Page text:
Bishop Whitney has been engaged in arranging some business matters with Aimon W. Babbitt Esquire as counsel for the Lawrence Estate [Joseph Smith had been appointed legal guardian of two orphaned Lawrence girls whom he subsequently married. The estate was worth roughly $4,000 to $8,000].
. . .The labors of the day [in the Temple] having been brought to a close at so early an hour viz; half past 8, it was thought proper to have a little season of recreation, accordingly, Brother Hans Hanson was invited to produce his violin. He did so, and played several lively airs, among the rest some very good lively dancing tunes. This was too much for the gravity of Brother Joseph Young, who indulged in a hornpipe, and was soon joined by several others, and before the dance was over several French fours were indulged in. The first was opened by President B. Young with Sister Whitney and Elder H. C. Kimball with Sister Lewis. The spirit of dancing increased until the whole floor was covered with dancers. After this had continued about an hour, several excellent songs were sung, in which several of the brethren and sisters joined. The Upper California was sung by Erastus Snow. After which Sister Whitney being invited by President Young, stood up and invoking the gift of tongues, sung one of the most beautiful songs in tongues, that ever was heard. The interpretation was given by her husband, Bishop Whitney, it related to our efforts to build this House, and to the privilege we now have of meeting together in it, of our departure shortly to the country of the Lamanites, and their rejoicing when they hear the gospel, and of the ingathering of Israel. Altogether, it was one of the most touching and beautiful exhibitions of the power of the Spirit in the gift of tongues which was ever seen. (So it appeared to the writer of this.) After a little conversation of a general nature, the exercises of the evening were closed by prayer by President B. Young, and soon after most of the persons present left the Temple for their homes . . .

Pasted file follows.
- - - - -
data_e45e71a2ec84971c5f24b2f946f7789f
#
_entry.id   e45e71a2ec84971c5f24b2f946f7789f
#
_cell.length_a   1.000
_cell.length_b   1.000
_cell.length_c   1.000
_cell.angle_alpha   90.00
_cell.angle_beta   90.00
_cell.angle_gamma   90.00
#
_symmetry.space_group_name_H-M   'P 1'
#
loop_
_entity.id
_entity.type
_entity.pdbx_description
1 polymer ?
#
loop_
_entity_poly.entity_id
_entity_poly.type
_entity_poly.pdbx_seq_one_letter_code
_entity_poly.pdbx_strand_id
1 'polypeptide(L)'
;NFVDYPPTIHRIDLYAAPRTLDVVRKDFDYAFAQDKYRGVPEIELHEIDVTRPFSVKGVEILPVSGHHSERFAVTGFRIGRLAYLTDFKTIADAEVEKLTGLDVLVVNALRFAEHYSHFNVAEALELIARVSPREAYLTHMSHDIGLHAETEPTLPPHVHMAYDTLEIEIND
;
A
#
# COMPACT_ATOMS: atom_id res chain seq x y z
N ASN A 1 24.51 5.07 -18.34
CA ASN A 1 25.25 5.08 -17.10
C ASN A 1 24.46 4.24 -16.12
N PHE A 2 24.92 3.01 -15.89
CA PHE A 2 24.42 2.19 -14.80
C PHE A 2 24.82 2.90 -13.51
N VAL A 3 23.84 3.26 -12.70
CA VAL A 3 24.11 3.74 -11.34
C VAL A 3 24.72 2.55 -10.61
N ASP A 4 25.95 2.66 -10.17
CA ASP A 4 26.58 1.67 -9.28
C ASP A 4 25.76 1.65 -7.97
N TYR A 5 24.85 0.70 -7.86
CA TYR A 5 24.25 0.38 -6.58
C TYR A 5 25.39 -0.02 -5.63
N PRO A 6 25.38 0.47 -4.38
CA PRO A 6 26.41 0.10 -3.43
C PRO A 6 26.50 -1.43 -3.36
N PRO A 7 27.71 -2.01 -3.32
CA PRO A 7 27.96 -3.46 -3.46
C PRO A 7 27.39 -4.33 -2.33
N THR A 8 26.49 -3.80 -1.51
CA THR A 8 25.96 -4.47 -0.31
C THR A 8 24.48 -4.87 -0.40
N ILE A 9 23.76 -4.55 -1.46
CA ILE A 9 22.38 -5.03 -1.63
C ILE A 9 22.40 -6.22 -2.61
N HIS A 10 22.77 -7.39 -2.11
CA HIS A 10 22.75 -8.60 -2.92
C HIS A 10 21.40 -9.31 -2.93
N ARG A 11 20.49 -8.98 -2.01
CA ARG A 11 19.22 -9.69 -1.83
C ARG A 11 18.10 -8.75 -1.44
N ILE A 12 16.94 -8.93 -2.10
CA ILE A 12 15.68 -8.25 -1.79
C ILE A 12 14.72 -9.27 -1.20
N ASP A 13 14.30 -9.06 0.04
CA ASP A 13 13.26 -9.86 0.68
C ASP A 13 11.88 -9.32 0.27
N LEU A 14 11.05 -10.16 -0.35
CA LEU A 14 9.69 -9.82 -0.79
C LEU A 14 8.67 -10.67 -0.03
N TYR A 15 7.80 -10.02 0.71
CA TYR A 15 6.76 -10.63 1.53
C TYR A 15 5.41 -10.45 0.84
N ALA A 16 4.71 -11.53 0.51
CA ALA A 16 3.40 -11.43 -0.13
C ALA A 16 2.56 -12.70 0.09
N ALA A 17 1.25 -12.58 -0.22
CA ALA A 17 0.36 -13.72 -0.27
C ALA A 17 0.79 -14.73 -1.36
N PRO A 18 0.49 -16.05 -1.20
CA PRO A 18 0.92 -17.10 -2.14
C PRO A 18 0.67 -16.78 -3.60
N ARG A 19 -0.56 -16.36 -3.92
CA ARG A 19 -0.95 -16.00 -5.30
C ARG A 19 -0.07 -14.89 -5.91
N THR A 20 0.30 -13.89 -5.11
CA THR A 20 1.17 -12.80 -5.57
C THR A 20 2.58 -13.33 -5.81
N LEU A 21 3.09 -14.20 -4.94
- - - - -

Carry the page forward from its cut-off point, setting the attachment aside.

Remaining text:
[George D. Smith, An Intimate Chronicle; The Journals of William Clayton, Signature Books in association with Smith Research Associates, Salt Lake City, 1995, http://bit.ly/WilliamClayton]